The way the state of Bollywood is right now, superstar vehicles, provided they are marketed and distributed right, are assured of making money. The number of people who will sing hosannas even if Shahrukh Khan (or Salman Khan for that matter) stands in front of a blank screen and recycles through all his fixed facial expressions (which is what most of SRK’s recent movies have been) is so insanely large, that his producers (in this case himself) know that anything with his presence in every scene and aggressively marketed by him, is guaranteed to be a mega-hit, if not break records at the box-office.
The pre-release circus confirmed my worst fears of what “Ra.One” would be—for the fan-boys and for no one else. There were the promos with Shahrukh Khan, standing like Spiderman on the top of a building, with an expression that was supposed to be “intense” but looked suspiciously similar to his stock “My Name is Khan” Asperger’s facial freeze. And then of course the heavy-handed publicity blitz in which Shahrukh Khan became the Viagra mass-mail stepped out from the digital world into the real, spamming the inboxes of our brains with relentless ferocity that was, to put it mildly, severely piss-offing. Combined this with the slew of negative reviews (Rediff had three or was it four trashing “Ra.One”), and an overdose of that irritating kid who, for some reason reminds me of Sarika when she used to play little boys, I had kind of made up my mind as to what “Ra.One” as a film would be—–Love Story “2050” with Shahrukh Khan in place of that Hrithik Roshan-clone “Her-man” and minus the endearing tubelights that passed off for lightsabers there.
Having seen “Ra.One” now, I can say it confirmed some of my presuppositions. I was not holding my breath waiting for originality. And there was none. Starting off like “Sin City”, with a dash of Austin Powers, some “Tron”, a lot of “Terminator” and sequences from Spiderman and X-Men, it is a collage of concepts stolen from other places with even Dalip Tahil, of Madan Chopraaaaa fame, being given a J. Jonah Jameson look and feel.
I knew it would be a great commercial product. I was not disappointed. “Ra One”‘s primary target audience is eight to fifteen year olds. And it packs in plenty of “gaming stuff”, very well executed special effects and “condom” tee-hees and other juvenile “adult” gags that eight to fifteen year olds find insanely funny (I did when I was that age). In this, it does perfectly what it set out to do.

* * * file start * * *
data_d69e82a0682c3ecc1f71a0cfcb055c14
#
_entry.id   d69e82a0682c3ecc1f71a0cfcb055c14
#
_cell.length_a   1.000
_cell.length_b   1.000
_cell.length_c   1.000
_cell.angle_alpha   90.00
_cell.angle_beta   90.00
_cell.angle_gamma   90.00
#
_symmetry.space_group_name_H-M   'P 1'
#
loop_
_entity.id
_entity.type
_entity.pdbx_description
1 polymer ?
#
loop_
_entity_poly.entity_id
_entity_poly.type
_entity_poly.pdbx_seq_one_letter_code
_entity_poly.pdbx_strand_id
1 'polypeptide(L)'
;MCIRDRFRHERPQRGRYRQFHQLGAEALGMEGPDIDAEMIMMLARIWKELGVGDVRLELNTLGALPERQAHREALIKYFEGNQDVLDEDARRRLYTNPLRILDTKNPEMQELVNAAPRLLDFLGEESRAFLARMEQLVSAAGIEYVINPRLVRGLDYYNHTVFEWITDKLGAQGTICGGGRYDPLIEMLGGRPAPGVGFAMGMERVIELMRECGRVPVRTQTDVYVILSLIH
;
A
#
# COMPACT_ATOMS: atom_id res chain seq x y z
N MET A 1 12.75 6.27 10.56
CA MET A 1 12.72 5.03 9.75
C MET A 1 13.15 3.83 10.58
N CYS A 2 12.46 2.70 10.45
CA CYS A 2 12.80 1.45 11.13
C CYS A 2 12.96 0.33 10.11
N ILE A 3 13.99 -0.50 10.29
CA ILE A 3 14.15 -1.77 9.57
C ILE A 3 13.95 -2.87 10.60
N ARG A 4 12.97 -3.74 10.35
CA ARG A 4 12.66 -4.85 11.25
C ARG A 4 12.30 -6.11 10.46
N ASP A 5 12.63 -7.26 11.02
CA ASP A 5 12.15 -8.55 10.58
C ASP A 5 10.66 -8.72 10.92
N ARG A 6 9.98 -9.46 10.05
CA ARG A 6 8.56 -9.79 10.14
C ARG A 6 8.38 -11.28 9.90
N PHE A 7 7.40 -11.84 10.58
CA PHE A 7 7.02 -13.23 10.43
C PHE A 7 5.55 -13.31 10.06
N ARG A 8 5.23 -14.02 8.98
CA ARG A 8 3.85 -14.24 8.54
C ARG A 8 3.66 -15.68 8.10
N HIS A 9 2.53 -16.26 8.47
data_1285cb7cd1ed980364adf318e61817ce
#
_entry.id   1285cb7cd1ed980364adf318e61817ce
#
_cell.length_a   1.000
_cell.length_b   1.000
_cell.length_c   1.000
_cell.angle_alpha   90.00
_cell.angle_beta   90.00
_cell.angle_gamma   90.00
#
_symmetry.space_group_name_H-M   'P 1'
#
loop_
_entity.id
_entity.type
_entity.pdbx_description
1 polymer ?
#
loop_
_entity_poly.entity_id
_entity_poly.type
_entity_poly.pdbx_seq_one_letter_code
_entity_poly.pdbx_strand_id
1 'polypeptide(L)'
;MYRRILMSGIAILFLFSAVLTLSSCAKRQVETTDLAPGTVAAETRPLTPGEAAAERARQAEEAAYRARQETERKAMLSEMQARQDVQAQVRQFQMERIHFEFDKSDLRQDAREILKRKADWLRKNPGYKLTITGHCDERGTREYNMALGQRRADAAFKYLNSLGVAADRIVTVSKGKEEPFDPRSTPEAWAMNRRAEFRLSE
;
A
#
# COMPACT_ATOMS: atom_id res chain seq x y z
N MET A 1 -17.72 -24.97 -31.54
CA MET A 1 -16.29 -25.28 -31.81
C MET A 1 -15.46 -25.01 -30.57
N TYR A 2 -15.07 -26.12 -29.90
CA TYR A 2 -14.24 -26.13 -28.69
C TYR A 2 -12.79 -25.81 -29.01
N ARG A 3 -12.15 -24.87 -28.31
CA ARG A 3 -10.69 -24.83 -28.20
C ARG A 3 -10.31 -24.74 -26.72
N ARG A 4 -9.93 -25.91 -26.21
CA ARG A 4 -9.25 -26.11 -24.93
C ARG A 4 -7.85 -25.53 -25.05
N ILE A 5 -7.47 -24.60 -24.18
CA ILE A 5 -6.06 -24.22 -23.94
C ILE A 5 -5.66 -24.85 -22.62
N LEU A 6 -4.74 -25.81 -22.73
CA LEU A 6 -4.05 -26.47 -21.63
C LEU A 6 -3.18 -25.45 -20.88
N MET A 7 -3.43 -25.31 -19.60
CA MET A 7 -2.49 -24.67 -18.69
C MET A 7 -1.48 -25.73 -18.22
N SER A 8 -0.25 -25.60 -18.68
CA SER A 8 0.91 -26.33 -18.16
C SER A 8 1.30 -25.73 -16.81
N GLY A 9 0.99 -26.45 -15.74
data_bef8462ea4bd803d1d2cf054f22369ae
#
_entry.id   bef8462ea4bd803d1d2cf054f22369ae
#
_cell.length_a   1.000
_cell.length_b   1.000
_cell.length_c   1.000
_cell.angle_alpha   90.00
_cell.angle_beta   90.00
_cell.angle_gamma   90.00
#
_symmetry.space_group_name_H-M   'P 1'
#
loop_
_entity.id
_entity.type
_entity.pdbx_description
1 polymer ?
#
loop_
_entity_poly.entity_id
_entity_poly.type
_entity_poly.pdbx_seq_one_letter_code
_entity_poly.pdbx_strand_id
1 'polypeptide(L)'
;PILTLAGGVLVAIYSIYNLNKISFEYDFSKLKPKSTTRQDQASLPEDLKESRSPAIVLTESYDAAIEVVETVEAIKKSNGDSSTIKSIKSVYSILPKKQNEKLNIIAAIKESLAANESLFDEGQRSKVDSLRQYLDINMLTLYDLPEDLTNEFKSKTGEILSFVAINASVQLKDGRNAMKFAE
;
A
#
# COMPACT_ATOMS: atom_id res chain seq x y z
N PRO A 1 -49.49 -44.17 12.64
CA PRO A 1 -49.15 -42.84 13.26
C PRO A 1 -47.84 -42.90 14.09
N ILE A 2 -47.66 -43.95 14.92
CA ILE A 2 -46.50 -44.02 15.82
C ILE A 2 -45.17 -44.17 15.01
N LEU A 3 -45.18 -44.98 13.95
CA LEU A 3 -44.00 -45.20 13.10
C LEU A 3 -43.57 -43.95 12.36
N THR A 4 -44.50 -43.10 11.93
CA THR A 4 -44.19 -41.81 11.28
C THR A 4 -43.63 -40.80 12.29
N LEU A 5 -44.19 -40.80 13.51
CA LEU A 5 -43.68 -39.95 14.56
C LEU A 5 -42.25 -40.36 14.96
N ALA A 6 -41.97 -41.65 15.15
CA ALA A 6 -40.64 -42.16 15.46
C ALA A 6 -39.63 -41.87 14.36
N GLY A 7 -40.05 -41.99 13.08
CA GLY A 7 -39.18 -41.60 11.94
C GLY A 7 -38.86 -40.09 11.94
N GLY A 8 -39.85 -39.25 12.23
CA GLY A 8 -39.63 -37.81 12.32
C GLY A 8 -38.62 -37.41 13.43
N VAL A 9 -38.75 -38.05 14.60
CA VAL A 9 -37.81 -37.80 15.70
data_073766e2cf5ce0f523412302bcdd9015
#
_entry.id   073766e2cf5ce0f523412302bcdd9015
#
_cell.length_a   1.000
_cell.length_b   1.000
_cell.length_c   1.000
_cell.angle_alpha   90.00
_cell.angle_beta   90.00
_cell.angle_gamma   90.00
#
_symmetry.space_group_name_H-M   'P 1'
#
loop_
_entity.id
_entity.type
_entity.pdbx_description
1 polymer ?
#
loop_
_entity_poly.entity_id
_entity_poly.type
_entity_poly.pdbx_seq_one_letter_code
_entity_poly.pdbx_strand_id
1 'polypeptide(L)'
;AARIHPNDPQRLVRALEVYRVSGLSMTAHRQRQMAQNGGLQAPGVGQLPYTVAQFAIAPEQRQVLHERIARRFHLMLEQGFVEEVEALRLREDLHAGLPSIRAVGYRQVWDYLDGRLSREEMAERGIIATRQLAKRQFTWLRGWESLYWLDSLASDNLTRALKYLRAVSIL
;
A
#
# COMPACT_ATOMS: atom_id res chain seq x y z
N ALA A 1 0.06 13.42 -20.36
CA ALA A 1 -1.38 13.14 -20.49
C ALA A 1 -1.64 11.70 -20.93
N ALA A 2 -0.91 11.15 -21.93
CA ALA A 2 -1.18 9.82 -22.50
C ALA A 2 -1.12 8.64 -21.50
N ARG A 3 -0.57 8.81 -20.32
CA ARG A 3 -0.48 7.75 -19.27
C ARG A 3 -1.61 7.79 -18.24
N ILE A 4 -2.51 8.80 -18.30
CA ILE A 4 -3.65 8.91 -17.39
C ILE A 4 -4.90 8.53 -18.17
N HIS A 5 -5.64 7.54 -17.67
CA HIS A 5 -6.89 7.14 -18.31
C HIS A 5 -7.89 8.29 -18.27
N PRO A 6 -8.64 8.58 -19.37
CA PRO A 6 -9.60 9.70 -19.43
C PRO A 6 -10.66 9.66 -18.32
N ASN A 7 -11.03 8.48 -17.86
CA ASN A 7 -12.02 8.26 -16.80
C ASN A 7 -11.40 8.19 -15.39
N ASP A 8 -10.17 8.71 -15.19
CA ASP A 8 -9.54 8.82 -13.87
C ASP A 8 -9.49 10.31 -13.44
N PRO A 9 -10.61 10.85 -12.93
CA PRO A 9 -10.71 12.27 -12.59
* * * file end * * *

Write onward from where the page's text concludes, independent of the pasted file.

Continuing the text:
The other target audience is of course SRK fan-zombies. Here was the first moderate surprise. Though Shahrukh Khan is present in glorious rapture in almost every frame, sometimes with the new Ravindra Jadeja haircut and sometimes as a body-suited G.One, he does take one pretty big risk. By becoming a digital entity controlled by the kid, he lets the child become the driver. This of course is a device that helps him connect with the primary audience, the 8 to 15 year olds, who appreciate no doubt the importance given to one of their kind. But this also had the potential to alienate those who expect Him (intentional capitalization) to be the sole mover of the narrative, second to none. That Shahrukh and his crew resolved this design tradeoff well is evidenced by “Ra.One”‘s box-office collections and the more or less consistent fangasms on Internet bulletin boards and on Twitter.
And then came the big surprise.
I was entertained by “Ra.One”. And this despite not being in the target demographic.
The primary reason for that is “Ra.One” is fun in the same way that the old Manmohan Desai blockbusters were— implausible, crazy but somehow very dynamic. In “Naseeb” I remember the three heroes using their three rings to punch the bad-men such that the symbols of three religions would be implanted on their cheeks and then using these same rings to slide on a rope from one building to another. “Ra.One” has some of that kind of endearing “HART”-y goofiness which, at least, for me never made it as mind-numblingly boring as “Tees Mar Khan” and most other big-ticket Bollywood movies now-a-days are. Fortunately “Ra One” never takes itself too seriously , reveling in its own low-brow-ness with none of the pretentiousness that characterizes much of the work of that other Khan. Nowhere is this better than the climatic scene when Shahrukh Khan grips Arjun Rampal’s electronic blue-balls at which the latter’s naturally blank expression together with his “Yeh kay kar rahe ho G.One?” creates the kind of celluloid purity that brings tears to the eyes.
Product it is, as much as a “Ready” or “Bodyguard”, but the very least one can say that a lot more thought and effort has gone into making it work as a film, with pace and generous dollops of self-mockery, in sharp contrast to the auto-pilot monstrosities that Salman Khan assails us with every holiday season post-Dabangg.
And for just this, I appreciate “Ra.One”. Not enough for me to go to sleep with a G.one doll but at least enough for me to say that watching “Ra.One” was time quite decently spent.